Furnishing homes for refugees

Look around your living room — do you have a couch, a table, a bookshelf? What about in the bedroom — is there a bed, a dresser and a nightstand?

So far this year, Canada has welcomed more than 150,000 refugees from countries around the world — many coming from Syria, and Afghanistan — and they often come with nothing. No couch. No bed. Sometimes, not even clothing.

Enter Suzi Shore Sauvé, a self-described “big family person” whose community mindedness last year launched into a project that’s taken on a life of its own. For the past year, she’s been furnishing homes for refugees often finding support through Jewish Ottawa Helps, a Jewish Federation of Ottawa Facebook group.

“It started off as a year-long mitzvah project after my dad passed away,” said Shore Sauvé. “Now it’s way too big to get out of. I didn’t know it would become this!”

The project began when Shore Sauvé got a Facebook message from a person spreading the word that a soon-arriving refugee family was looking for a piece of furniture. From there, it was a couch, a dining room table, a kitchen set … “It kind of blew up very quickly!”

“I was asked for one thing, then another … I ended up furnishing homes.”

People started to find Shore Sauvé online — hearing about her from friends, from social posts, or even at the dog park — and some weeks she’d end up furnishing three or four homes. Just last week, she furnished homes for two different families with six kids, moving in a block away from each other — until just a week in advance, they’d thought it was one family!

“I don’t really know their names,” said Shore Sauvé about the families she helps. “I just know they need things. A lot of people have come and been here for a few weeks … in Canada! … and they’re still sleeping on the floor, they don’t have beds.”

Government-assisted refugees do have access to several supports — help finding housing, community orientation, personal finance assistance and more — but these supports take time to kick in. While they wait, families land in temporary housing with little more than the clothes on their back.

“Lately they’re from Syria or Afghanistan. Most of them came with nothing, some not even a suitcase. They’re starting from scratch,” said Shore Sauvé. “Often just one person in the family speaks English, they might have been translators in Afghanistan.”

More than 800 Afghanistan interpreters who assisted the Canadian war effort have already resettled in Canada.

For Shore Sauvé, she might say hello at the doorstep when she’s dropping something often, but often she’s furnished a home and never even meets the family, completing her work before they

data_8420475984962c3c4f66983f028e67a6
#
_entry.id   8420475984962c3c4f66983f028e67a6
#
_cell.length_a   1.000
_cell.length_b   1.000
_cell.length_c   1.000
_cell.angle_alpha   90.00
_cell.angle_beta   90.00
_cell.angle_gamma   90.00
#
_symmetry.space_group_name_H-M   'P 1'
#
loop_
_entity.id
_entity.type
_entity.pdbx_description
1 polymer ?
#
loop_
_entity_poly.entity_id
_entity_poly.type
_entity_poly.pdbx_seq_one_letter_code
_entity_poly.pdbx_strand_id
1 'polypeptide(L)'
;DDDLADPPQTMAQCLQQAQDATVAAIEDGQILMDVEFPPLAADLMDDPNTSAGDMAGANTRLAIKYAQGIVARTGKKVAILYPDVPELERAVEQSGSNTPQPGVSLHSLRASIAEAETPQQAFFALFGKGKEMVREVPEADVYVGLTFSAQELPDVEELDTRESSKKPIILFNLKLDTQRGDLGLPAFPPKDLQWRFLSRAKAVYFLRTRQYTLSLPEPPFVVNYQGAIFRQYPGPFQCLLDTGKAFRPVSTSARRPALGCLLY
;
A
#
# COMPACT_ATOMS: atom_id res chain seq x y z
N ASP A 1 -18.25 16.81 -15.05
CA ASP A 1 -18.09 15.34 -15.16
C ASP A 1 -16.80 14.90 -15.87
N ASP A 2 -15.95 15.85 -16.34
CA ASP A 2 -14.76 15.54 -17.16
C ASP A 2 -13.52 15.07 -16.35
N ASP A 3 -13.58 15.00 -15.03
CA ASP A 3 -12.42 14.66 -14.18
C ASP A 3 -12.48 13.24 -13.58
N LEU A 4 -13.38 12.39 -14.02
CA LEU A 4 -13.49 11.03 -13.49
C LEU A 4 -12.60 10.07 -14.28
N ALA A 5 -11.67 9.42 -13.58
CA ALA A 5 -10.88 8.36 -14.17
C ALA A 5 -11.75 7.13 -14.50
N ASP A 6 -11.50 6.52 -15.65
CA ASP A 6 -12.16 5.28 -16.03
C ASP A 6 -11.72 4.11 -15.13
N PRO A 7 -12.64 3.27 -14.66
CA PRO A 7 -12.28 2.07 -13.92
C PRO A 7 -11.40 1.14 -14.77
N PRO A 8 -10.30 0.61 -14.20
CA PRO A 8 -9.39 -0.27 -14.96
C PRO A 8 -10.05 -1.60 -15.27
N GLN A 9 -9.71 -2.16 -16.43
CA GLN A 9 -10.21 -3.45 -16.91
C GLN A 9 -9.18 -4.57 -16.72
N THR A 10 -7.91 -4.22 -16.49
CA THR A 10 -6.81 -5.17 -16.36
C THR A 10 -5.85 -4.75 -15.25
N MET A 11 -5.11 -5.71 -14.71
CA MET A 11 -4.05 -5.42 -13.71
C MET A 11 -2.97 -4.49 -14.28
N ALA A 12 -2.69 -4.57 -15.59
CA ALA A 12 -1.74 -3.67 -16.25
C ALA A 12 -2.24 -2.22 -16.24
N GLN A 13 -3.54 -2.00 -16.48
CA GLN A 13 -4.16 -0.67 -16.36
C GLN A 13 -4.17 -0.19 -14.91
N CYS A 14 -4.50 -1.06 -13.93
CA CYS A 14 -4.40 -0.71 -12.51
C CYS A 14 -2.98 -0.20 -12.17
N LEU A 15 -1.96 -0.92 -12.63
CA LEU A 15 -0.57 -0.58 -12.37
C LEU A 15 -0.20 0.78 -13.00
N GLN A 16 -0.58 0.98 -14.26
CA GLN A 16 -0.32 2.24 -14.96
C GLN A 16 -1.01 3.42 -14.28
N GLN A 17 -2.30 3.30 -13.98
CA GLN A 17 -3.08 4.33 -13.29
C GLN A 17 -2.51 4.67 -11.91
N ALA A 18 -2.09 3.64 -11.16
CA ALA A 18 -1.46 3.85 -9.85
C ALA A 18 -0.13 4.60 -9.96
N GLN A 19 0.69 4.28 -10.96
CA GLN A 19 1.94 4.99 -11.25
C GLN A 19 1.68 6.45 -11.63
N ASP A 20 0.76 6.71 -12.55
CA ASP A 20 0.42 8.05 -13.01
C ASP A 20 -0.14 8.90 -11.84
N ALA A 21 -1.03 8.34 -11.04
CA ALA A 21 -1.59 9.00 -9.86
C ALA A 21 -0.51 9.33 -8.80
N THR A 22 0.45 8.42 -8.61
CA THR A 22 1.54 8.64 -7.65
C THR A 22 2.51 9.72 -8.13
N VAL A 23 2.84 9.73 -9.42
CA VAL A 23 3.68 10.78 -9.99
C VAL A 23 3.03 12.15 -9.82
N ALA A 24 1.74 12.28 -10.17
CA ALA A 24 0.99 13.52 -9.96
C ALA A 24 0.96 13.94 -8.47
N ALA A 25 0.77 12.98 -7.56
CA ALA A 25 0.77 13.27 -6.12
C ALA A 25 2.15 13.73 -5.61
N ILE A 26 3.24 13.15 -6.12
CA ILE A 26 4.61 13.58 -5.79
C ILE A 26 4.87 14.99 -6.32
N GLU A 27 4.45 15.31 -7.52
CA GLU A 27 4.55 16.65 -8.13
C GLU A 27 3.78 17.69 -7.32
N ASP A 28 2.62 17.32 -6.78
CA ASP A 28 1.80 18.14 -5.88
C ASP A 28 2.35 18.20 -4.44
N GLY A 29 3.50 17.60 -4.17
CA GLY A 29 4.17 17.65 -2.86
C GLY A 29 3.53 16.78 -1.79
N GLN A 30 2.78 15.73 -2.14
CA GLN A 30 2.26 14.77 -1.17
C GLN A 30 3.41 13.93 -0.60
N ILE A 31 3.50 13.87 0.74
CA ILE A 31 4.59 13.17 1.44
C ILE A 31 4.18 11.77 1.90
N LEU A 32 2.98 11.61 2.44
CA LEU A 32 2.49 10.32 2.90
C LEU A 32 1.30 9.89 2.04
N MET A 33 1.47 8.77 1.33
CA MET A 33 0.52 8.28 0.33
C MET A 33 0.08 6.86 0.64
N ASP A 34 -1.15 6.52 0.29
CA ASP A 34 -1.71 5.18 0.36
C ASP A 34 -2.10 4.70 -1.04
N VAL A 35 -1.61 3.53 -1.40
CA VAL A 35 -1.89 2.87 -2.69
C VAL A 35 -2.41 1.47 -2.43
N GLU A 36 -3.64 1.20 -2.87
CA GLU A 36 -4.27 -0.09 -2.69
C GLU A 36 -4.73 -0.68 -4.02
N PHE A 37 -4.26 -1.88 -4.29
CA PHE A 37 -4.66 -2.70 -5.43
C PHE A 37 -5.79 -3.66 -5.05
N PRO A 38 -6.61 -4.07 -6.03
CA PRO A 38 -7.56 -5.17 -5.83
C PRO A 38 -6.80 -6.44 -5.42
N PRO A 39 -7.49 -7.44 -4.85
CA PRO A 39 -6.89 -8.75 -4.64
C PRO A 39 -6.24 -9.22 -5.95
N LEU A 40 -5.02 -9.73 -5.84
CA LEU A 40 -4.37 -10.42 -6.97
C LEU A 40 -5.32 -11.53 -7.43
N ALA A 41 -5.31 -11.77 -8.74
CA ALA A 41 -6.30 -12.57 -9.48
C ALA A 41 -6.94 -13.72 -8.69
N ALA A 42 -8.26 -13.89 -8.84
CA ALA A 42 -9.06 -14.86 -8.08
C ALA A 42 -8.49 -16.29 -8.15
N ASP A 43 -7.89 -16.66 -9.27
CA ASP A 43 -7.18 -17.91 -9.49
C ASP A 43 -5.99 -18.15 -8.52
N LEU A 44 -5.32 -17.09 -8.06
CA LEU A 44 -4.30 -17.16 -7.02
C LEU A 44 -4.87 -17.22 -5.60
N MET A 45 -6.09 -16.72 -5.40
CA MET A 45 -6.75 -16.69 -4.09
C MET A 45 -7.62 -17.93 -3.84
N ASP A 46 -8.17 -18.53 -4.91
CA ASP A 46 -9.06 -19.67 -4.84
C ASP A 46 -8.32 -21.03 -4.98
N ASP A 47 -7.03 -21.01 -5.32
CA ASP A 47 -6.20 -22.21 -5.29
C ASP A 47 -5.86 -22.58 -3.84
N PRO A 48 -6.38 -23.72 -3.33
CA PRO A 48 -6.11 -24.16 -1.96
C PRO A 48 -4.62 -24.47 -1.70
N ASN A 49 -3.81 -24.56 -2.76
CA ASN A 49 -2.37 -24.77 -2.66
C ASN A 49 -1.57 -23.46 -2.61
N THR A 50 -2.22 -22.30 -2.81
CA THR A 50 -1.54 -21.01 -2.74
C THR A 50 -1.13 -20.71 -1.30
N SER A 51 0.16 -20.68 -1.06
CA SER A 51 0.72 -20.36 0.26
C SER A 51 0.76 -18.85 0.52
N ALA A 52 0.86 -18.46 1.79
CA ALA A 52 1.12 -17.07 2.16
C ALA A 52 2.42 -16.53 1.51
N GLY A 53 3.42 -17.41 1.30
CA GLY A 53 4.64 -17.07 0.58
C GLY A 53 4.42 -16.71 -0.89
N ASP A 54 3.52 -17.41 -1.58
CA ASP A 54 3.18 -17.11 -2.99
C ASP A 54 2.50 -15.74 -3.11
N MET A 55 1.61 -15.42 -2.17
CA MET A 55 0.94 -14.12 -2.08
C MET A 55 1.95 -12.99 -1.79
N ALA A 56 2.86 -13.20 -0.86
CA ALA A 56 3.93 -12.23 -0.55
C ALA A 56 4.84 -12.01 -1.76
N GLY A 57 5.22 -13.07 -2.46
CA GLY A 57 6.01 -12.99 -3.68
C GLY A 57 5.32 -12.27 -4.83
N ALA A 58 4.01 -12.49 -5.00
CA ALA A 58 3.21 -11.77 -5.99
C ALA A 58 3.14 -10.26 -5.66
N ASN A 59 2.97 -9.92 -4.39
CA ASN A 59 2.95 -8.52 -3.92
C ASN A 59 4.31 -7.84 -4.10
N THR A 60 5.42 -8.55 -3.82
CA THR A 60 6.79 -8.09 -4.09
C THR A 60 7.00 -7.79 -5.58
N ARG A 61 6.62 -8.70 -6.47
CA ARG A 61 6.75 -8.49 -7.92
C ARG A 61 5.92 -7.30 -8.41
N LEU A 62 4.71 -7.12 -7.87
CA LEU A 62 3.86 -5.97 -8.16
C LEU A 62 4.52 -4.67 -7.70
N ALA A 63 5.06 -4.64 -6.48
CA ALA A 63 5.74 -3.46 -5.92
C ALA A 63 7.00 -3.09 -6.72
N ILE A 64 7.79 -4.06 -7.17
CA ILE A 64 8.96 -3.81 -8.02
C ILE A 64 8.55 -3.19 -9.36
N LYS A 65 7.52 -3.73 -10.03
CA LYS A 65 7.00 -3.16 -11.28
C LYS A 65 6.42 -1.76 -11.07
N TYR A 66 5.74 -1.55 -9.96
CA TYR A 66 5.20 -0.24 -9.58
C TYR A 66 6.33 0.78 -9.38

arrive. She adds that managing the process is challenging. Often furniture pick-up has to happen very quickly as people may contact her last-minute when they are emptying out a house.

“People, when they decide they want their furniture out, you have a day or so and that’s it. No one wants to hold onto it. I have a family moving in next week, but people want it out right now.”

Because of the quick turnaround, Shore Sauvé currently has three garages “filled to the top” with furniture, along with someone’s generously loaned storage space. She’s just gotten her own storage unit too.

“We’ll have to do a fundraiser,” said Shore Sauvé. “I often end up paying movers myself. Sometimes the people donating the furniture cover them, but sometimes it does come out of my pocket.”

Even with the out-of-pocket costs, she explains she is simply happy to know someone’s not sleeping on the floor.

“I can’t get past that … people sleeping on the floor in Canada.”

Right now, Shore Sauvé’s deciding if she wants to become a full-fledged not-for-profit.

“Or will I be too overwhelmed in six months? I don’t know yet,” she said. “It’s taken on a life of its own. I look around the house at all the furniture I have and think God forbid … to have to be without.”

Looking to help, but don’t have any extra furniture? Shore Sauvé’s first ‘House to Home’ fundraiser kicks off this week! Purchase Pudgyboys Mini Donuts for pickup on Nov. 7 in both Alta Vista and Craig Henry.

Order, pay, pick up at 1404 Orillia Street from 11 am – 1 pm

Order, pay, pick up at 31 Roselawn Court from 2:30 pm - 3:30 pm.

Each container has 36 delicious mini donuts and is priced at $15.

To pre-order, send an etransfer of $15 to fromhousetohomeottawa@gmail.com. Please include your name in the message.